Acoustic Neuroma and Social Security Disability

Acoustic neuroma, also known as vestibular schwannoma, is a tumor, normally benign, that grows on the nerve connecting your ear to your brain. This type of tumor does not cause cancer and is typically slow-growing. However, it can cause nerve damage as it gets larger.

Common symptoms of acoustic neuroma include:

  • Gradual or sudden hearing loss, in some cases only on one side
  • Ringing in the ear, commonly known as tinnitus
  • Loss of balance
  • Vertigo, commonly referred to as dizziness
  • Facial numbness or weakness.

The Acoustic Neuroma Social Security Disability Application Process

The Social Security Administration doesn’t have a specific listing for acoustic neuroma. However, they list “disturbances of labyrinthine-vestibular function.” Acoustic Neuroma can be classified as a “disturbance of labyrinthine-vestibular function.”

To qualify for Social Security Disability, you must meet the requirements of a disability listing from the Social Security blue book or provide evidence that you cannot work.

Is Acoustic Neuroma A Disability?

An acoustic neuroma is a tumor that grows on the nerve connecting your brain and ear. This nerve is the vestibular cochlear nerve and affects balance and hearing. While grows slowly, and isn’t cancerous, it can damage important nerves as it grows. If you suffer from an acoustic neuroma that is affecting you so severely that you cannot work and earn a living, you may qualify for disability benefits from the Social Security Administration (SSA).

Some of the symptoms that accompany acoustic neuroma can be disabling. These usually involve balance and hearing, so you could suffer dizziness, vertigo, loss of balance, and/or unsteadiness. If the tumor grows and starts pressing the facial nerve, near the vestibular cochlear nerve, you may experience sleepiness, numbness, weakness, pain, headaches, paralysis of the face, vision problems, and difficulty understanding speech.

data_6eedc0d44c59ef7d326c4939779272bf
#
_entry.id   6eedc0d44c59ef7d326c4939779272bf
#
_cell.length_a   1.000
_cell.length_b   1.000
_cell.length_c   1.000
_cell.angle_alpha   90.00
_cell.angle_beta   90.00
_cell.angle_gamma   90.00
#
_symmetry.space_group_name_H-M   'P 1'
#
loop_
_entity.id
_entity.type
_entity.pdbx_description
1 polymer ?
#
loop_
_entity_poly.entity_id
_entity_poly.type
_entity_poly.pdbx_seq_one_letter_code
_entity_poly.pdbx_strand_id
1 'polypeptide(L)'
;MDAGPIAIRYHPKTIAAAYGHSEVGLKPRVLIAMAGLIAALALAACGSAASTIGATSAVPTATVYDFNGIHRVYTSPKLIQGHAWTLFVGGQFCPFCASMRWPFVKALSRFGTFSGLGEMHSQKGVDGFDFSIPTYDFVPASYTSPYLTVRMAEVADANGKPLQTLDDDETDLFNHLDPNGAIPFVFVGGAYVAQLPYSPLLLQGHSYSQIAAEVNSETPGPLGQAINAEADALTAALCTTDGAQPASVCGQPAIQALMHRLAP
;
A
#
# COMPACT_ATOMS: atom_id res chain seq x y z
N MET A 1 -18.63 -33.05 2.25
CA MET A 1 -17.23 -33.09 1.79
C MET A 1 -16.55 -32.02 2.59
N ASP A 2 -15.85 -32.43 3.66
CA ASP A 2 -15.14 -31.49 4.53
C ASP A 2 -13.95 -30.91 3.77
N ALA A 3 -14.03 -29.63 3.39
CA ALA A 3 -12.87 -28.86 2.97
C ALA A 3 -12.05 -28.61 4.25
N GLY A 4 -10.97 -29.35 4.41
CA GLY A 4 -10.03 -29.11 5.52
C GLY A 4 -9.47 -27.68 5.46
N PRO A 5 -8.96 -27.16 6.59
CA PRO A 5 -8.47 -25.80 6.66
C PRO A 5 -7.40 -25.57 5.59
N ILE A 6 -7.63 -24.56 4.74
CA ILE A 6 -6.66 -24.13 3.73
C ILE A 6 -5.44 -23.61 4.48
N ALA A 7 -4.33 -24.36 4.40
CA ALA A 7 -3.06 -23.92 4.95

If the tumor grows big enough, it could increase pressure on your brain. You may become clumsy, suffer from confusion, and experience severe headaches. The increased pressure on the brain can be extremely dangerous, and immediate medical care could be required. While there isn’t a specific listing for acoustic neuroma, there is a listing that applies to “disturbances of labyrinthine-vestibular function.” This listing describes the effects of acoustic neuroma without specifically naming the condition.

To approved for disability benefits using this listing, you must have a history of balance disturbances, worsening hearing loss, and ringing in the ears (tinnitus). Just saying you have these problems isn’t enough. You must have supporting evidence that shows two elements that apply:

  • Disturbances with your balance must be shown by medical evidence that includes a neuro-otolaryngologic exam that includes a detailed description of how often, the severity, and the length of the balance disturbances. Suitable testing will likely be completed to demonstrate the tumor in your inner ear that is causing the disturbances with balances.